Monday, 12 January 2015

Frost by The Welland

Oil on Board, 10 x 14 inches

This painting is a commissioned piece for a customer who wanted a painting similar to one in my exhibition last month. I will never repeat a painting that I have done before, because paintings are sold as originals, but sometimes I will paint a similar view/feel to a previous piece, and this is one such painting, a little further downstream to the one before.

Painting a composition such as this is quite involved, with a lot of spidery winter tree tracery to depict - a little trickier than the same trees in their summer garb. Without any obvious light and dark side of a green tree that conveys a three dimensional shape, describing a bare tree is more difficult and requires more subtle application of brush strokes, at least the way I paint it does! 

For the more bushy trees, I describe them using my trusty 1" decorator's brush, applying many judicious layers with paint not too heavily-laden on the hairs. 

For the main bare trees at the rear centre of the picture, I scrub in the basic shapes with a dry brush with not too much pigment, then paint in the sky around them, then stroke the same colour over the tree with a hog brush held almost parallel to the board surface for the 'sky holes' seen between the branches. Then I describe the branches with a long rigger held almost at the end of the handle (not the hair end!) - that way, conversely to what you might think, you can stroke really delicate lines where needed. Holding the rigger near the ferrule end, which is the temptation, only results in clumsy, thicker lines, spoiling the look of tree branches. For the feathery ends of the branches, I place them in with the decorator's brush, pushing gently into the wet sky paint so they don't appear too 'sharp' and hard. What lets a lot of amateur paintings down, is the lack of painting the branches that are growing 'out of the picture', so to speak, coming towards the viewer, which appear foreshortened. This is what gives the illusion of three-dimensional depth to the painting, although it is on a two-dimentional surface.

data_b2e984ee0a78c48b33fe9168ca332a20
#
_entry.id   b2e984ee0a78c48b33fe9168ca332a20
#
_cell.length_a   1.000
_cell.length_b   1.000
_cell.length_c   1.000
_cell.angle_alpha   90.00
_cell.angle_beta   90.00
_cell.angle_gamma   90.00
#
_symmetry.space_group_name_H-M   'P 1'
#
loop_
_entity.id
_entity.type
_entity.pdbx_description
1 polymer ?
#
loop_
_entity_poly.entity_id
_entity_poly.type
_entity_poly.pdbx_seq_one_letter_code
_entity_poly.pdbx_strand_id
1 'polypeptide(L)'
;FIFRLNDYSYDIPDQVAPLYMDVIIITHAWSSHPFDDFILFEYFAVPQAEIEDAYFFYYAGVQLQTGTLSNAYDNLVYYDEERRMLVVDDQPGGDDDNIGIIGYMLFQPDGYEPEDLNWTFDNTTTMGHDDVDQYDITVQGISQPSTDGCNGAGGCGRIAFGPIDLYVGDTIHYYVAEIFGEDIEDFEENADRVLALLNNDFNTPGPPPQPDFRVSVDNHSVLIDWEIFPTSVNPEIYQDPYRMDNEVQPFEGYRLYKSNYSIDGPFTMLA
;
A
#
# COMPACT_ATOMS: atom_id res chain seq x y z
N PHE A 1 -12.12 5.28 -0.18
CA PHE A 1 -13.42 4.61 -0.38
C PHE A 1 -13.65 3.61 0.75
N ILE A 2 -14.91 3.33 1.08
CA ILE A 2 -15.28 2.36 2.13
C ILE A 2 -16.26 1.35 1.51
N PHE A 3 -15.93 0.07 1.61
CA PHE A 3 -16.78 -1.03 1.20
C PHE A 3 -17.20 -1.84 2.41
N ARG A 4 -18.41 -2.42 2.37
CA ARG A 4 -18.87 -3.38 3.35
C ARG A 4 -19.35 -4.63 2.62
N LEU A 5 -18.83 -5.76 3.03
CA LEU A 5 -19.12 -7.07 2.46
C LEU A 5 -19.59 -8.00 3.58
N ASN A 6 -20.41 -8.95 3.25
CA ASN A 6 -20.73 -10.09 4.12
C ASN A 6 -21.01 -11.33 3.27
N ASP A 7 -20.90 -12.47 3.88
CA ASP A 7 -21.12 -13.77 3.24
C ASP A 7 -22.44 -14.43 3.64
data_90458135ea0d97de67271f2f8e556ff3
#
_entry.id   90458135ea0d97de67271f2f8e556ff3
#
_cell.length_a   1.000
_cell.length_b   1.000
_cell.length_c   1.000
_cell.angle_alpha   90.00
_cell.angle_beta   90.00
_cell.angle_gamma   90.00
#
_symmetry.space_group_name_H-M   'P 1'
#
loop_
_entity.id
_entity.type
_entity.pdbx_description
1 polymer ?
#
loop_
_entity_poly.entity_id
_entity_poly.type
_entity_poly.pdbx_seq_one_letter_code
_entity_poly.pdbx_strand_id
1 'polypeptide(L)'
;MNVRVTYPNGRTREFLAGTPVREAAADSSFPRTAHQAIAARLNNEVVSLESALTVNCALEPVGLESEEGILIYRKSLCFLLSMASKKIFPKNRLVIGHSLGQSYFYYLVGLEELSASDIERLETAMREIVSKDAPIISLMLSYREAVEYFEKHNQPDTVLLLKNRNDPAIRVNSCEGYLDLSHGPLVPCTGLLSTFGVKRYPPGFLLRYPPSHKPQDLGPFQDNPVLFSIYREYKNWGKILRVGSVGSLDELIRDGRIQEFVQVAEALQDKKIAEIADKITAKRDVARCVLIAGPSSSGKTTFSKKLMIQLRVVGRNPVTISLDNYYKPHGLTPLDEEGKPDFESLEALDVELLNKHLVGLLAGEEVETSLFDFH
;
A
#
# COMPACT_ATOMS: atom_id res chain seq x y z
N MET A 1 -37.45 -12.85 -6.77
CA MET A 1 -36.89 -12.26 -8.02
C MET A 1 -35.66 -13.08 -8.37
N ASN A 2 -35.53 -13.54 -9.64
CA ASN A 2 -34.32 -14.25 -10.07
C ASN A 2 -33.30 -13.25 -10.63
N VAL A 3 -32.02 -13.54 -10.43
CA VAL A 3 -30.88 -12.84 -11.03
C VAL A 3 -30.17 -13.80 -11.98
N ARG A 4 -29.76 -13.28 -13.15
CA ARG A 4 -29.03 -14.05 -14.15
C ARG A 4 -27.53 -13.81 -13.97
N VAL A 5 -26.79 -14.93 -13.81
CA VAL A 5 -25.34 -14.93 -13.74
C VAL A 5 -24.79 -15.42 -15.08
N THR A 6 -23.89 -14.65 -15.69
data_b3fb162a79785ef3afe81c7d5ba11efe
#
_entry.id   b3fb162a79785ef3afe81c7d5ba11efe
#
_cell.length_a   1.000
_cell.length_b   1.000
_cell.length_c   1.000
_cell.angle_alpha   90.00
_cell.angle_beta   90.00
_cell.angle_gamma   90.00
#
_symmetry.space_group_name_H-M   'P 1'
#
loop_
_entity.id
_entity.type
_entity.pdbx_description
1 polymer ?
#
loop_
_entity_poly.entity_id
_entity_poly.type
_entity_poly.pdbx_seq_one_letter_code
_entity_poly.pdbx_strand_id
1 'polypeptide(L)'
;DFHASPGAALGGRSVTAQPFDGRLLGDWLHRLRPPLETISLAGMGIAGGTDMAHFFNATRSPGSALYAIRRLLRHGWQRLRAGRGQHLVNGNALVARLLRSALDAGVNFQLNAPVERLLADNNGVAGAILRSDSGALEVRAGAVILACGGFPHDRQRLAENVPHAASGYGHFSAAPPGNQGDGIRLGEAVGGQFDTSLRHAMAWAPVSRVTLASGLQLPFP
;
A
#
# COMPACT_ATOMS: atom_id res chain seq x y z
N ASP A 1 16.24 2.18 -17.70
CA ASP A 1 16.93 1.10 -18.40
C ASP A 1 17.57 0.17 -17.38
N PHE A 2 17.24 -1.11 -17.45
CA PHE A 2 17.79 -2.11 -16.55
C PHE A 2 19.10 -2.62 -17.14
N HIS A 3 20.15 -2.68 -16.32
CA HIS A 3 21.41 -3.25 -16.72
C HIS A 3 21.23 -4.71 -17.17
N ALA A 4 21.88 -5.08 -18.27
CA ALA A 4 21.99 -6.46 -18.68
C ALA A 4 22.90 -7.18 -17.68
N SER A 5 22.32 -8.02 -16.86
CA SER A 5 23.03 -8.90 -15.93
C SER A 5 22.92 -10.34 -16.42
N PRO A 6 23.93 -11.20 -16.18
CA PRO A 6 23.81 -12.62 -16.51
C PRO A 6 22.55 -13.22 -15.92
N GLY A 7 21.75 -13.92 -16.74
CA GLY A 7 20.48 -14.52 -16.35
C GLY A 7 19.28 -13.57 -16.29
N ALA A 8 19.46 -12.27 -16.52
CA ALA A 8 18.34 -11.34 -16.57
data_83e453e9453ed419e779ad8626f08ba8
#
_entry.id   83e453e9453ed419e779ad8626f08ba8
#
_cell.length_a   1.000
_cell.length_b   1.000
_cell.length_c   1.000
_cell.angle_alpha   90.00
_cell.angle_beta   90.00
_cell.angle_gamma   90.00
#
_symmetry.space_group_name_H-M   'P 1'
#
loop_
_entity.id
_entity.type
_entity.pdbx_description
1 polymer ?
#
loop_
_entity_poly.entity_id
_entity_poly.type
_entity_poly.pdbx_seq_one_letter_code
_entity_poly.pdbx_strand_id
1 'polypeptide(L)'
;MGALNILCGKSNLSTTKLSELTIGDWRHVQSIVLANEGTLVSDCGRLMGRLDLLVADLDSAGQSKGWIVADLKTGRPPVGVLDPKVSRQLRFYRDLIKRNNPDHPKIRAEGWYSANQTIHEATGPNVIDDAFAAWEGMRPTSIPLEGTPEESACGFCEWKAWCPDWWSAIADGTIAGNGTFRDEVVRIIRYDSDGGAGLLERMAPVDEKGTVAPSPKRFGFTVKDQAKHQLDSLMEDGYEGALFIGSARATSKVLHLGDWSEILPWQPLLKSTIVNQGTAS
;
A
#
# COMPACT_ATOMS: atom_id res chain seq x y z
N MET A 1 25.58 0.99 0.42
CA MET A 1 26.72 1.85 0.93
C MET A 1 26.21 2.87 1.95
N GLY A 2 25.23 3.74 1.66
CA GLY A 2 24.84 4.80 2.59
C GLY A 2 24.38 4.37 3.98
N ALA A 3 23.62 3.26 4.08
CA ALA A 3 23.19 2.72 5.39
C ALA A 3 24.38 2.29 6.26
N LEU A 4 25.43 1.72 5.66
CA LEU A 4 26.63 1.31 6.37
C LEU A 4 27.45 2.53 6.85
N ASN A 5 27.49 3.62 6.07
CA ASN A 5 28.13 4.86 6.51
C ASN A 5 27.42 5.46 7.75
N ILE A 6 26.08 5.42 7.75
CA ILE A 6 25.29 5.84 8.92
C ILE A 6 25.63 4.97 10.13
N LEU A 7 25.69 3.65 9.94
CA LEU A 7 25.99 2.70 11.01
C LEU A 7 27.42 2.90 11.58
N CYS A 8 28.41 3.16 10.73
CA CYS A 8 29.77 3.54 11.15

All the frosty vegetation is painted with the decorator's brush again, heavily loaded for the few warm sunlit highlights. 

I've just realised I've given away far too many secrets...I'm going to have to kill you all.


  1. Excellent painting Peter, great sense of depth and light - I bet the custermer was happy!

    1. He was, very much so, thanks Graham! He's a lovely gent and emailed me again today to say how pleased he was and said he had time to appreciate it last night together with a single malt, so that was nice!

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